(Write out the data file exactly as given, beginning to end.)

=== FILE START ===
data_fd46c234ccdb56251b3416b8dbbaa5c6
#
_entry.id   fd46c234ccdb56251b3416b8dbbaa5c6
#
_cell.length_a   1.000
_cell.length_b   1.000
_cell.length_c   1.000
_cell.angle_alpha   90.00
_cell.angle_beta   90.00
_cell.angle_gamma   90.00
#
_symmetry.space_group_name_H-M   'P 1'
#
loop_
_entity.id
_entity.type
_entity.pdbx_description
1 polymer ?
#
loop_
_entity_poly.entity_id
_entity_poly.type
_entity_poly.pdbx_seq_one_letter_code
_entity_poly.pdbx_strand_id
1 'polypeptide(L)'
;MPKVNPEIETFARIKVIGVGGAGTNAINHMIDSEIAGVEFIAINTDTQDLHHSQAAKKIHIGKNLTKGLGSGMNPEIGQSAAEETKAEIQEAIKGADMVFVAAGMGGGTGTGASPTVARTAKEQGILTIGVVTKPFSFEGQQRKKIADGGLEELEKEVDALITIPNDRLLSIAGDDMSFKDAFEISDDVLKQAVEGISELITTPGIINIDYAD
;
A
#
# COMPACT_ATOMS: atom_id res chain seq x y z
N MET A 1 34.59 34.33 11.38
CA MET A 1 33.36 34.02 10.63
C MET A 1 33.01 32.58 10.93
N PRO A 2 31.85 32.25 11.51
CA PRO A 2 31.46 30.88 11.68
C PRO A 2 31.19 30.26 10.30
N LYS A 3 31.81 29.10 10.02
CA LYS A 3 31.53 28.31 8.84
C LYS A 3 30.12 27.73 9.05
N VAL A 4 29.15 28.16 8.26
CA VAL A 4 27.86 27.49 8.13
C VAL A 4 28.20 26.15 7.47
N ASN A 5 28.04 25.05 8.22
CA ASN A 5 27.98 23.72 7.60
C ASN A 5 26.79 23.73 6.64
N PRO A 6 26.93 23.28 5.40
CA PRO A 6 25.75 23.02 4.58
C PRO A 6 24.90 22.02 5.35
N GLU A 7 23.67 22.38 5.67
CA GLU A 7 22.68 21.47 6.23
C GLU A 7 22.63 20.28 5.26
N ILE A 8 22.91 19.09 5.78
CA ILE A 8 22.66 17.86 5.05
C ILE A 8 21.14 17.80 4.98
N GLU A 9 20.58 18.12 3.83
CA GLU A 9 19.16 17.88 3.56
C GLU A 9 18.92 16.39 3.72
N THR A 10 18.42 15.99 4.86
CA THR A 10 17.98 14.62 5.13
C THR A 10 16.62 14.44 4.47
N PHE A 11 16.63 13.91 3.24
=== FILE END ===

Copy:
data_fd46c234ccdb56251b3416b8dbbaa5c6
#
_entry.id   fd46c234ccdb56251b3416b8dbbaa5c6
#
_cell.length_a   1.000
_cell.length_b   1.000
_cell.length_c   1.000
_cell.angle_alpha   90.00
_cell.angle_beta   90.00
_cell.angle_gamma   90.00
#
_symmetry.space_group_name_H-M   'P 1'
#
loop_
_entity.id
_entity.type
_entity.pdbx_description
1 polymer ?
#
loop_
_entity_poly.entity_id
_entity_poly.type
_entity_poly.pdbx_seq_one_letter_code
_entity_poly.pdbx_strand_id
1 'polypeptide(L)'
;MPKVNPEIETFARIKVIGVGGAGTNAINHMIDSEIAGVEFIAINTDTQDLHHSQAAKKIHIGKNLTKGLGSGMNPEIGQSAAEETKAEIQEAIKGADMVFVAAGMGGGTGTGASPTVARTAKEQGILTIGVVTKPFSFEGQQRKKIADGGLEELEKEVDALITIPNDRLLSIAGDDMSFKDAFEISDDVLKQAVEGISELITTPGIINIDYAD
;
A
#
# COMPACT_ATOMS: atom_id res chain seq x y z
N MET A 1 34.59 34.33 11.38
CA MET A 1 33.36 34.02 10.63
C MET A 1 33.01 32.58 10.93
N PRO A 2 31.85 32.25 11.51
CA PRO A 2 31.46 30.88 11.68
C PRO A 2 31.19 30.26 10.30
N LYS A 3 31.81 29.10 10.02
CA LYS A 3 31.53 28.31 8.84
C LYS A 3 30.12 27.73 9.05
N VAL A 4 29.15 28.16 8.26
CA VAL A 4 27.86 27.49 8.13
C VAL A 4 28.20 26.15 7.47
N ASN A 5 28.04 25.05 8.22
CA ASN A 5 27.98 23.72 7.60
C ASN A 5 26.79 23.73 6.64
N PRO A 6 26.93 23.28 5.40
CA PRO A 6 25.75 23.02 4.58
C PRO A 6 24.90 22.02 5.35
N GLU A 7 23.67 22.38 5.67
CA GLU A 7 22.68 21.47 6.23
C GLU A 7 22.63 20.28 5.26
N ILE A 8 22.91 19.09 5.78
CA ILE A 8 22.66 17.86 5.05
C ILE A 8 21.14 17.80 4.98
N GLU A 9 20.58 18.12 3.83
CA GLU A 9 19.16 17.88 3.56
C GLU A 9 18.92 16.39 3.72
N THR A 10 18.42 15.99 4.86
CA THR A 10 17.98 14.62 5.13
C THR A 10 16.62 14.44 4.47
N PHE A 11 16.63 13.91 3.24